Q&A: King's College London's Professor Mark Ashworth
Our Research Specialty Lead for Public Health, Professor Mark Ashworth, speaks about his work for CRN South London, achievements this year, and hopes for 2023.
What does your role as our public health research specialty lead entail?
I work with the CRN South London team to sift through potential public health projects to drum up interest in the work of the CRN within our local public health teams. Public health teams are situated within borough councils, which has resulted in some interesting meetings taking me into unfamiliar territory outside the usual scope of NHS research, such as focusing on care homes and learning disability services.
What three things are you most proud of achieving in the role in 2022?
It has been a significant achievement getting on the agenda for the monthly Directors of Public Health meetings. In these meetings, I deliver a short presentation about the CRN and possible CRN funding for public health research within the boroughs of south London.
I have attended two of their meetings, one for the six Directors of Public Health in south-east London and one for the six Directors of Public Health in south-west London. The issues are very different in each borough, and it is fascinating to determine whether current research project recruitment could align with those differing interests.
What are your plans for the role in 2023?
Although I'm leading on public health for the CRN, my clinical experience is as a primary care clinician rather than a public health specialist. With the recent award of the NIHR Research Engagement Network Development Programme funding to a King's Health Partners consortium, including the CRN, I've been going out to Primary Care Networks (PCNs) to gauge the level of interest in a community-led project led by Mabadaliko. The project involves working with PCNs and looking at each PCN's broader public health agenda. Despite substantial workload pressures, there is considerable interest in this project, which is a part of primary care and public health.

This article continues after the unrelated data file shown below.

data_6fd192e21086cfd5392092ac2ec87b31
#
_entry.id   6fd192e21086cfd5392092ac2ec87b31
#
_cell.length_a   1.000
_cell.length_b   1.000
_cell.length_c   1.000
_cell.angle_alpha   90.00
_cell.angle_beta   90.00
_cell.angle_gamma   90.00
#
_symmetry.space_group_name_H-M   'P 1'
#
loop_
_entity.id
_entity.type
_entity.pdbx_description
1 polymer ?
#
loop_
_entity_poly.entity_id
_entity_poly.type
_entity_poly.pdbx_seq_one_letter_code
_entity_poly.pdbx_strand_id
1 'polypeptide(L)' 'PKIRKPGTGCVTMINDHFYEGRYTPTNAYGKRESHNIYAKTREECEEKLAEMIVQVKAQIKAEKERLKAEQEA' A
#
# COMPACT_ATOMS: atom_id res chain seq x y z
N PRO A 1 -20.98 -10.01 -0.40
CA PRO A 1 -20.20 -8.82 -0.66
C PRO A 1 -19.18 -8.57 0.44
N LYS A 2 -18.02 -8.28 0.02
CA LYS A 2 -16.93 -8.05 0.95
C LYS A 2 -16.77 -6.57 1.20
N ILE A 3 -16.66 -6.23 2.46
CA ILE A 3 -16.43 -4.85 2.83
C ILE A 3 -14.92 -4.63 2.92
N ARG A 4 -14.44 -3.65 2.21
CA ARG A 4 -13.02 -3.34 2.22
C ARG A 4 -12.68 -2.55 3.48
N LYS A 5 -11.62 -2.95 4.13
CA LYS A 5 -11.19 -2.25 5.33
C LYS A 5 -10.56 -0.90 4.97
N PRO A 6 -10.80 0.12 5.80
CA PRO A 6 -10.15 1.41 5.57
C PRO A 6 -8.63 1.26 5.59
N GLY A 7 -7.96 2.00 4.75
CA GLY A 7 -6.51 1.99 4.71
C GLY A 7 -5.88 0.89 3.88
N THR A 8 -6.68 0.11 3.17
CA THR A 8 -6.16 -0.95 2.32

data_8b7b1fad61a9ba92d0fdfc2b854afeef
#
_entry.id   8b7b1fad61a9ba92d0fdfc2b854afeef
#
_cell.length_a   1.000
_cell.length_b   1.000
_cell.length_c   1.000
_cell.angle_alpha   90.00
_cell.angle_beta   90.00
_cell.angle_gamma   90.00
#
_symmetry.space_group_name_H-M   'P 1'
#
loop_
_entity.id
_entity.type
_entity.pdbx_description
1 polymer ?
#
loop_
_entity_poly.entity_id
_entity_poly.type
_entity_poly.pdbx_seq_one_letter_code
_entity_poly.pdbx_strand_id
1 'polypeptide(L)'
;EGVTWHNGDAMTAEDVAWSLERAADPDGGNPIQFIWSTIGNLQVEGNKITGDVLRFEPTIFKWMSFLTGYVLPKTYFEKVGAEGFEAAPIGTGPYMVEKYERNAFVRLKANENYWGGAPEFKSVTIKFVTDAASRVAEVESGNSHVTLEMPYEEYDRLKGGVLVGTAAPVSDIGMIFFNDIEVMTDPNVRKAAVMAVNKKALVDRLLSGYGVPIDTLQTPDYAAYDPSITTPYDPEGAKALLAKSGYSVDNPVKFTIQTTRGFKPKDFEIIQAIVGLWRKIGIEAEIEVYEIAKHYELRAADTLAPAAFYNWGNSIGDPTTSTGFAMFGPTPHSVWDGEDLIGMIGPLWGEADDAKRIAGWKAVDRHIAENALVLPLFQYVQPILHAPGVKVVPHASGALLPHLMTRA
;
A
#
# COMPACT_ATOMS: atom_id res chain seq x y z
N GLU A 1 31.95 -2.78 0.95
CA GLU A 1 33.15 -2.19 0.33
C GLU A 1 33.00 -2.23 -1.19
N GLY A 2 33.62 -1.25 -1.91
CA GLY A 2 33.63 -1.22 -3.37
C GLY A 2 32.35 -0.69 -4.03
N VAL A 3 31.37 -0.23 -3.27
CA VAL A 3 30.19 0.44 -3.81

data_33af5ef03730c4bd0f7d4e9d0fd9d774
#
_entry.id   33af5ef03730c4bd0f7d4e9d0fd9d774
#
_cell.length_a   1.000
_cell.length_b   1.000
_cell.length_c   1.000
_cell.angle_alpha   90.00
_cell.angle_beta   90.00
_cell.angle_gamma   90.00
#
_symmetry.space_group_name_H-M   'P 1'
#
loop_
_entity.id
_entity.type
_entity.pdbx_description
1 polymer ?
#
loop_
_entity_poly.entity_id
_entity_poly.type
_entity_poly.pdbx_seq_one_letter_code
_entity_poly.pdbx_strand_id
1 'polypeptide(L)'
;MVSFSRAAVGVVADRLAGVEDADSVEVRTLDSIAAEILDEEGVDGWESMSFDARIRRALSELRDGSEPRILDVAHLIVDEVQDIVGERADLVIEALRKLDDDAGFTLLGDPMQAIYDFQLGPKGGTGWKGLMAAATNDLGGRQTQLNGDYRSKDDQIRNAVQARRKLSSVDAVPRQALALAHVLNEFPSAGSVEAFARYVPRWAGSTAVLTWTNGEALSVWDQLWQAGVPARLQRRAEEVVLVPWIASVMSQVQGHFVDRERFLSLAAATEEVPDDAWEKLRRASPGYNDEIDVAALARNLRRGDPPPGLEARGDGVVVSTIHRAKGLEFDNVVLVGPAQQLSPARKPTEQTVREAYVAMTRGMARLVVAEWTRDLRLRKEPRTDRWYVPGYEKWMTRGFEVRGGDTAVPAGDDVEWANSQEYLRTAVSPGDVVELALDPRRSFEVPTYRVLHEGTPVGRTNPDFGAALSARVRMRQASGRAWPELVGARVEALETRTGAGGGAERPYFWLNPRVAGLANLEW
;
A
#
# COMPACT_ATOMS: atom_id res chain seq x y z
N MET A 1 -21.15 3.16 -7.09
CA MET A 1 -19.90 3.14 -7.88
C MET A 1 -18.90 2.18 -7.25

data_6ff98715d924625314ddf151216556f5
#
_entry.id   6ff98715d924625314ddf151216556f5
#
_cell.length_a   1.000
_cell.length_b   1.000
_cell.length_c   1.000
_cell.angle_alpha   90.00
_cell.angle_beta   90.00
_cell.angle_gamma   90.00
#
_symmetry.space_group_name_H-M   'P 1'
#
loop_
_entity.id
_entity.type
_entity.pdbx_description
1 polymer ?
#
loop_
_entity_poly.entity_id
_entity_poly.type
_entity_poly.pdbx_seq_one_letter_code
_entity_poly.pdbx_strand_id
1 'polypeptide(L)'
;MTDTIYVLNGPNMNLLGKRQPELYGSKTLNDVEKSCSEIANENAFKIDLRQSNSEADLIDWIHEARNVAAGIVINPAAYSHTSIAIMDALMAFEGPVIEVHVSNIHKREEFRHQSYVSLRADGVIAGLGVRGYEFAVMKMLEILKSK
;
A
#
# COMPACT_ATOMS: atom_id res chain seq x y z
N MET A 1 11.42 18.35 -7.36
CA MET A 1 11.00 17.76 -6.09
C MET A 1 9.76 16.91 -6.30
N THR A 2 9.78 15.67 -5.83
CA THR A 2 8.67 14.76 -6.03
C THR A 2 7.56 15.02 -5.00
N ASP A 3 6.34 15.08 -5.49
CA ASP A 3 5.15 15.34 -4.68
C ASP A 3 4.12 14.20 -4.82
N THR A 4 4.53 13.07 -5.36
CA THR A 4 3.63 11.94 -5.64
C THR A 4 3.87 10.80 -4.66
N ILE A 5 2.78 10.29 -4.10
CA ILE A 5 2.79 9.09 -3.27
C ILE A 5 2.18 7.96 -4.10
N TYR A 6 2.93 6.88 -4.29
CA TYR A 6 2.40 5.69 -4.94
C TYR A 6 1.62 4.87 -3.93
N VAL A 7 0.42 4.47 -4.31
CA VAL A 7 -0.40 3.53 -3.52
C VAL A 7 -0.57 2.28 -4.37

How does it feel to be a Professor of Primary Care at King's College London?
I'm proud to be able to represent primary care at the level of 'professor'. I plan to use this platform to reach out to south London primary care colleagues and show the benefit and fun of research engagement. My academic remit does straddle the boundary of public health and primary care, and it is these intersections that I'm keen to develop.
How important is the CRN in supporting public health research?
We need the CRN. The CRN is highly effective at reaching out to all constituents within the south London patch and offering research recruitment opportunities, with funding, to local public health leaders and teams. Many studies will not be able to recruit if we merely rely on the old networks of the usual suspects engaging in research.
The views and opinions expressed in this blog are those of the authors and do not necessarily reflect those of the NIHR or the Department of Health and Social Care.